How old is your daughter? asked Geryon. Four — not quite human. Or perhaps
a little beyond human. It is
because of her I began to notice moments of death. Children make you see distances.
What do you mean “distances”?
While it’s possible to trace the exchange back to the first tag in order to determine that the last line belongs to Geryon, Carson ups the challenge in Red Doc>. She indicates speeches with only forward slashes (“/”), while the dialogue rolls across very short lines, as in this opening scene in which G and his mother are recalling G’s old friend and flame, Herakles:
GOODLOOKING BOY wasn’t he / yes / blond /
yes / I do vaguely
/ you never liked
him / bit of a
rebel / so you
said / he’s the
one wore lizard
pearls to graduation / which at the time you admired /
When whole chapters in the book are presented this way, absent gesture or setting, Carson draws our attention not to the individual actors but to the whole of the conversation and how it unites all participants. Her narrator later says as much: “Some / conversations are not / about what they’re about.” In this instance, G has been overhearing a tryst between Sad and Ida in the laundry room, measuring himself against what he imagines, and then he meets them emerging into the corridor. Sad turns away to “organize my life,” and Ida slides down to the floor beside G, where the two of them talk. They don’t talk about what has just happened, of course, but their floor-level talk here fulfills Carson’s assurance that “the word conversation means ‘turn together.’” Conversation — in particular dialogue between two — makes human connection. It’s our fundamental mode, even if each particular relationship is, of course, irreducible. Yes, the body is present in these books — in particular in the way we inhabit space in relations to others around us — but not nearly so much as talk and conversation. Even here at the moment of a tryst, the conversation afterward is more intimate.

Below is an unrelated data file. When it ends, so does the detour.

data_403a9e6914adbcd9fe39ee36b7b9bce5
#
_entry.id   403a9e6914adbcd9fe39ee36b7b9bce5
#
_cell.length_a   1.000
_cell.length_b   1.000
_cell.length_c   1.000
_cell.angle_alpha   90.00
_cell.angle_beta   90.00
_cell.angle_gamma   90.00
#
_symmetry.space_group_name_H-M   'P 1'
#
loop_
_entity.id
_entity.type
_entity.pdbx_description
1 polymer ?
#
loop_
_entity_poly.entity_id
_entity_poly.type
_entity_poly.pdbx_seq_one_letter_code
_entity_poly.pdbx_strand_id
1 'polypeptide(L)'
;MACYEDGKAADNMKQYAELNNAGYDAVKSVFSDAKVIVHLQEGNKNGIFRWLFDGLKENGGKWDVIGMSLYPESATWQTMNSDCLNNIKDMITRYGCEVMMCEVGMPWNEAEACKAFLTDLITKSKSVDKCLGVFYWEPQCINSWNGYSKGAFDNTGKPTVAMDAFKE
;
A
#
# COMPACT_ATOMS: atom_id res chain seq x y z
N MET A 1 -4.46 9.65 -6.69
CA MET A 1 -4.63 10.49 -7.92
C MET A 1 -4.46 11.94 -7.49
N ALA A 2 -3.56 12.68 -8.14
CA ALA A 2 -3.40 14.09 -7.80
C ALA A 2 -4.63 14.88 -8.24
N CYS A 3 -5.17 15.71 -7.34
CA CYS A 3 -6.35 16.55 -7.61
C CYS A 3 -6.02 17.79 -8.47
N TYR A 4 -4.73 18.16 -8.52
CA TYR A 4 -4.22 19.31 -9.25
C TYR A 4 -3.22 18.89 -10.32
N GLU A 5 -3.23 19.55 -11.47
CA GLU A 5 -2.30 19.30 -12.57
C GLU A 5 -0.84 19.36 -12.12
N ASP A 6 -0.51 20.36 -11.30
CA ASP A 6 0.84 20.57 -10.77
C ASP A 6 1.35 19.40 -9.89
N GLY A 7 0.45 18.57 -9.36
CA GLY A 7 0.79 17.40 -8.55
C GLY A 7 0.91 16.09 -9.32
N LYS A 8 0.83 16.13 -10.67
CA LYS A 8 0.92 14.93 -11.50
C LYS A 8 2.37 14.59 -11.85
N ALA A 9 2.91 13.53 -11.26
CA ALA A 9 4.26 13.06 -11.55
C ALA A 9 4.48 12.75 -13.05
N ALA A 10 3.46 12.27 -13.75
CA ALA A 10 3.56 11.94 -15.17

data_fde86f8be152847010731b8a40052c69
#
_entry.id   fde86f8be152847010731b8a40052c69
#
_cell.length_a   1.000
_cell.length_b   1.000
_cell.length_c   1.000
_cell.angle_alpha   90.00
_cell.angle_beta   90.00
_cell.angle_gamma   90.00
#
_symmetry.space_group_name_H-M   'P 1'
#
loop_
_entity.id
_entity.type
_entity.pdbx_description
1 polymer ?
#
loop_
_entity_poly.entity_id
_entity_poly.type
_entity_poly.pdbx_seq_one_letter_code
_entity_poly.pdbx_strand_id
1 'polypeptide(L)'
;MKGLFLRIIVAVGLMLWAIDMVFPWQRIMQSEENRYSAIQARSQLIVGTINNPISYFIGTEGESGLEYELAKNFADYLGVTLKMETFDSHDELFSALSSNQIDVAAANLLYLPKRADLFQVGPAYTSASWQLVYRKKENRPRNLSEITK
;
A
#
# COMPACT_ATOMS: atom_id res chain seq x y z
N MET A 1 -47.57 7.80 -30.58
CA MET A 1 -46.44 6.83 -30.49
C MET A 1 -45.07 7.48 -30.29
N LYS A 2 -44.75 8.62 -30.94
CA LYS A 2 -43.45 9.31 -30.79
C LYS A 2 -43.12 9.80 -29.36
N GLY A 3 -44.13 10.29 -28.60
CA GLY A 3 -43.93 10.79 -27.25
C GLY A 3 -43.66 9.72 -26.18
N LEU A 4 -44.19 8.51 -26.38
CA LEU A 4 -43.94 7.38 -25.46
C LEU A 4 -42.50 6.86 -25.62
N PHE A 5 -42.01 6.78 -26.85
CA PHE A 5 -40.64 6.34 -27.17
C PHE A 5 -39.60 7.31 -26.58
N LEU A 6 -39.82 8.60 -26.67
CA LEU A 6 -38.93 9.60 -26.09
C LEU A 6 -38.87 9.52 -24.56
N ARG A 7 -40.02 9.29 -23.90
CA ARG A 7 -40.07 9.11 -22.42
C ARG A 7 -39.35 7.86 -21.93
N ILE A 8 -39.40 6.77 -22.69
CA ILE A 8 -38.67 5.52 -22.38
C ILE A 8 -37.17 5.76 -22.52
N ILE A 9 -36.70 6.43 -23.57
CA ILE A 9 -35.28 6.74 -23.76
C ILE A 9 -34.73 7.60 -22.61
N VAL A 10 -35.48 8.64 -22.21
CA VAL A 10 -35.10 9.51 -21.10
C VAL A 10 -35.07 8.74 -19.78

This brings to mind an early moment in Red Doc> when G, having learned of his lover’s return after many years, recalls his first heartbroken departure from Sad (a scene which is not included in Autobiography of Red but would have occurred within that timeframe). There is again minimal gesture and setting, and the dialogue of the two is only barely tagged:
LOVE’S LONG LOST
shock the boy the man he
knows him. Knew. […]
[…] Hands and no
place for hands last
morning later you realize
that was our last. Take my.
Fuck. Tiled floor a suitcase
standing bleeding no thank
you yes. No. Yes. Thin
red tracking no. Yes. Your
nose is he says. Take my
white skin yes take it my